How to Walk 100,000 Steps in One Day

At 66 years old, I challenged myself to reach a big fitness goal. That meant creating the right mindset as well as increasing my physical endurance.

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Arthur and I on #optoutfriday. All photos courtesy of the author.

Step-Aware to Intrigued by a Goal

I wasn’t obsessed with my daily step count. Yes, I had a Fitbit. Yes, I had the step reader on my iPhone. But I wasn’t obsessed with it like my younger brother was. If he didn’t get his 10,000 steps in a day, after dinner he would walk around his neighborhood in Maine until he did.

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Dick Van Dyke, 93, in Mary Poppins Returns

Where I Started From

I’m not an athlete by any means. I get my steps in every day, more than 5,000 and fewer than 10,000. I like a shot of vodka after dinner. I wish it was red wine, which is healthier, but it is not.

  • Intentional dreaming
  • 80% plant-based diet
  • Staying physically active (I live on a farm)
  • Getting eight hours of sleep a day
  • Having a sense of purpose
  • Being mindful of the company I keep

Intentional Dreaming

“When you wish upon a star, makes no difference who you are.” —Leigh Harline and Ned Washington

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Walt Disney supervising the storyboards for the “Wish Upon a Star” sequence from the movie Pinocchio

“If you can dream it, you can do it.” —Walt Disney

When I heard that Mister Walt Disney was sick, I made a little backyard movie for him to give him a chuckle. I was 11 and without guile. That silly movie somehow touched him. His secretary, Peggy, called me. He wrote me a sweet letter encouraging me to make more movies and to come to his new college. He died of lung cancer three weeks later.

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The Praxis of Intentional Dreaming

There’s a lot of consciousness around each of us. Through intentional dreaming, you do three things:

  1. You align your subconscious with your unconscious into one synchronized force of being: the whole person.
  2. By dreaming your reality, you affect it.

“There is nothing like a dream to create the future.” —Victor Hugo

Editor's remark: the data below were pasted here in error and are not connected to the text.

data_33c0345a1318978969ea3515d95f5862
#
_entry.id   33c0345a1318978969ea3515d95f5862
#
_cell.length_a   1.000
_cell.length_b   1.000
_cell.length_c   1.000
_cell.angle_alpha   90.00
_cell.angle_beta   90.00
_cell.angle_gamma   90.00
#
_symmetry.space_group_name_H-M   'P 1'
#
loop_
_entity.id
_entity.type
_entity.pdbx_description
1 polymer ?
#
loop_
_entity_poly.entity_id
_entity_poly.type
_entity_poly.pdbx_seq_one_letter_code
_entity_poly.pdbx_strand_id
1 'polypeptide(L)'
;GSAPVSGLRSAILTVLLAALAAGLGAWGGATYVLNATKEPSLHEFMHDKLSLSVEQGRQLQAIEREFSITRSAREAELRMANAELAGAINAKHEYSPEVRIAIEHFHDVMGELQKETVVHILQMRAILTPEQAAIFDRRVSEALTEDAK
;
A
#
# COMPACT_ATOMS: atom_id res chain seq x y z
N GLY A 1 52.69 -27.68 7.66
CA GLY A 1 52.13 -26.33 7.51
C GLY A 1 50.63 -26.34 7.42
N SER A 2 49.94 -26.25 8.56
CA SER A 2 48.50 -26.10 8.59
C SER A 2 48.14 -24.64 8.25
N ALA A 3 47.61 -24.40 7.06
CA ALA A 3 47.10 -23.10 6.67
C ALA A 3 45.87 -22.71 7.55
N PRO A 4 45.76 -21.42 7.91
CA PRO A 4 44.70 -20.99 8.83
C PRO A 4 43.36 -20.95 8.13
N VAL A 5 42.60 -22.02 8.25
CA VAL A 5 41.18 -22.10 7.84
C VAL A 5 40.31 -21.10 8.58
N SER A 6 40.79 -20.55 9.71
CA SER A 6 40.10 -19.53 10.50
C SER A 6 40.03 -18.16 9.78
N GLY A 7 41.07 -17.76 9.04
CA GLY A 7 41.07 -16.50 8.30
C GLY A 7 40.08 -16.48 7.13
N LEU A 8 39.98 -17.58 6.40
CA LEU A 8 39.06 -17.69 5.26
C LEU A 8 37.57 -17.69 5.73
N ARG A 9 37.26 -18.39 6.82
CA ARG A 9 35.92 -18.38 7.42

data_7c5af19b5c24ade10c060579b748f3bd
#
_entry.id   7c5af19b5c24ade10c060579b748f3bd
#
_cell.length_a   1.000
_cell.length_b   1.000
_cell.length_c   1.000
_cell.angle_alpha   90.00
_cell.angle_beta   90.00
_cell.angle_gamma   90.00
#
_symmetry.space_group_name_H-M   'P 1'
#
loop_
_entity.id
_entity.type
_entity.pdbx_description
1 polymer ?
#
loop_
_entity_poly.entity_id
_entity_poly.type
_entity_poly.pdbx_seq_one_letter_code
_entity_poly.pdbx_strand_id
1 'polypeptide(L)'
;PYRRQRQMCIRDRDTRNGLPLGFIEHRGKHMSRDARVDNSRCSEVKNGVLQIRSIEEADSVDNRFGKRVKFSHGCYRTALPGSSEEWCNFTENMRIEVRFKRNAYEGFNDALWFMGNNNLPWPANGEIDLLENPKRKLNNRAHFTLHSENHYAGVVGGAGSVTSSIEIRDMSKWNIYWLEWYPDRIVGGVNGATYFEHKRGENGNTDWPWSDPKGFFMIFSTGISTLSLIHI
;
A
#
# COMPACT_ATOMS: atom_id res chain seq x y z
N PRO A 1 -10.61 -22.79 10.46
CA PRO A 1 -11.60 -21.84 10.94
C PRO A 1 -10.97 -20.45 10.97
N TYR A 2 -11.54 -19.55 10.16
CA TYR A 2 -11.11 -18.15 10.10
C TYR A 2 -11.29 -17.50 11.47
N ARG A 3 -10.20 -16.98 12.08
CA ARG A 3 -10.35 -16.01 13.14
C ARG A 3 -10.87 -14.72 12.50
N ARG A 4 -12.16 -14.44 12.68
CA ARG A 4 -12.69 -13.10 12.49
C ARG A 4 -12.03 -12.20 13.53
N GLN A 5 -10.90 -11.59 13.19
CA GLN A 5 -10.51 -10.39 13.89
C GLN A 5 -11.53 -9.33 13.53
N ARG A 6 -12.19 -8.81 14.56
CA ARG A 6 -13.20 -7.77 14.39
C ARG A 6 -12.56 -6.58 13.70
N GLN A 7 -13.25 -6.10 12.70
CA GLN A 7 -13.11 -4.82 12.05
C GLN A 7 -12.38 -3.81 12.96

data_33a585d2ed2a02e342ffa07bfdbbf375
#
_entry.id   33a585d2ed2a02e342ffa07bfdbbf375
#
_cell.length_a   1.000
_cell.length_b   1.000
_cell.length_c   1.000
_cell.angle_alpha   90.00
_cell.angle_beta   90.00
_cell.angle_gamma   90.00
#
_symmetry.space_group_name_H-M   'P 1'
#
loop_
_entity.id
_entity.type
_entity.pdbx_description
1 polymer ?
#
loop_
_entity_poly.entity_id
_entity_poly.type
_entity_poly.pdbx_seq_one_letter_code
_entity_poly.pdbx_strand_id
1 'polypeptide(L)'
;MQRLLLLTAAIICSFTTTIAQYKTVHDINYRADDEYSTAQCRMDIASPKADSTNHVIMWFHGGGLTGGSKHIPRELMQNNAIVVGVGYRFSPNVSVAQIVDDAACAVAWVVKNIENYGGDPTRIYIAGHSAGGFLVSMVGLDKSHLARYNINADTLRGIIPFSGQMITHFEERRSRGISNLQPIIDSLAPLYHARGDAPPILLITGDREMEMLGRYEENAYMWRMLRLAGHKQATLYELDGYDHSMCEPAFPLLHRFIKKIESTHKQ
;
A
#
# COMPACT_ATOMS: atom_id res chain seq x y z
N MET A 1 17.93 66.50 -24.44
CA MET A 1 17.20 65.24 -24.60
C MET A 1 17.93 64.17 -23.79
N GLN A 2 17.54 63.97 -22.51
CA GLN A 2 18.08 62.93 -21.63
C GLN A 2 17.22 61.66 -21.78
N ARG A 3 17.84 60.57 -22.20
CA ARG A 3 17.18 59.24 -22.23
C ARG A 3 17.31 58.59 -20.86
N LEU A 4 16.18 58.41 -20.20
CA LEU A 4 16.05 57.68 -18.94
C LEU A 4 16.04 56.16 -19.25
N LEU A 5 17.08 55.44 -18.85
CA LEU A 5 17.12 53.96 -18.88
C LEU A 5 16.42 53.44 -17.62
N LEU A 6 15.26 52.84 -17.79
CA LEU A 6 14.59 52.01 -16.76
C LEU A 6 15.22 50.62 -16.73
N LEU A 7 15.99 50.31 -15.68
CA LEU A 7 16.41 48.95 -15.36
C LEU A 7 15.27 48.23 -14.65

Intentional dreaming is simple:

  1. Put the distractions away. Turn off the iPad, the TV — anything with blue light or noise.
  2. Imagine your dream. Don’t just “think” about it with your mind. Feel it emotionally. Experience it with your senses. And don’t get all serious. Stay playful with it. There is peace in play. Let the fancy you now have become bigger than your hands, your body, your bed, your home, your town, your city.
  3. Go to sleep.

My Four-Phase Training Program

It’s great to dream, and that carries force. But in your waking life, you have to give your dreams legs. Don’t get too “airy-fairy” on yourself.

  1. Avoiding a protracted, painful recovery
  2. The unknowingness of such a long walk
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  1. 40,000 steps
  2. 70,000 steps
  3. 100,000 steps

Training Toward the Goal

Milestone 1: 20,000 Steps

There was a nice dam and reservoir area not far from home, so I used that as my first track in mid-August, taking my corgi, Arthur, with me.

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Arthur at the reservoir for the 20,000-step practice
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Milestone 2: 40,000 Steps

I set my milestone of 40,000 steps for mid-September. To prepare for that second hurdle, I made a point to walk 10,000 steps every day. So by the time that Saturday in September arrived, I believed I was ready.

  1. A state park with some major hills and mountains. I would bring Arthur, as there would be plenty for him to see: foxes, deer, geese, and squirrels.
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Gu
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Taking my time by checking myself out
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Don’t get cocky, and stay focused on the challenge

Milestone 3: 70,000 Steps

I set my next milestone of 70,000 miles for the first week of November. I traveled most of October, and it was not practical or timely to take such a major walk on a busy schedule. I did manage to get in 10,000 steps a day while I traveled. There are paths and roads whether in London or Singapore. That is the beauty of steps.

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My 100,000-Step Day

For Thanksgiving dinner, I ate light. I ate no pie. And there was pie—blueberry pie. It would not have been a good idea to binge on all the food. I excused myself from the table at 4 p.m. so I could get up in eight hours to start my day.

“If a man does not keep pace with his companions, perhaps it is because he hears a different drummer. Let him step to the music which he hears, however measured or far away.” — Henry David Thoreau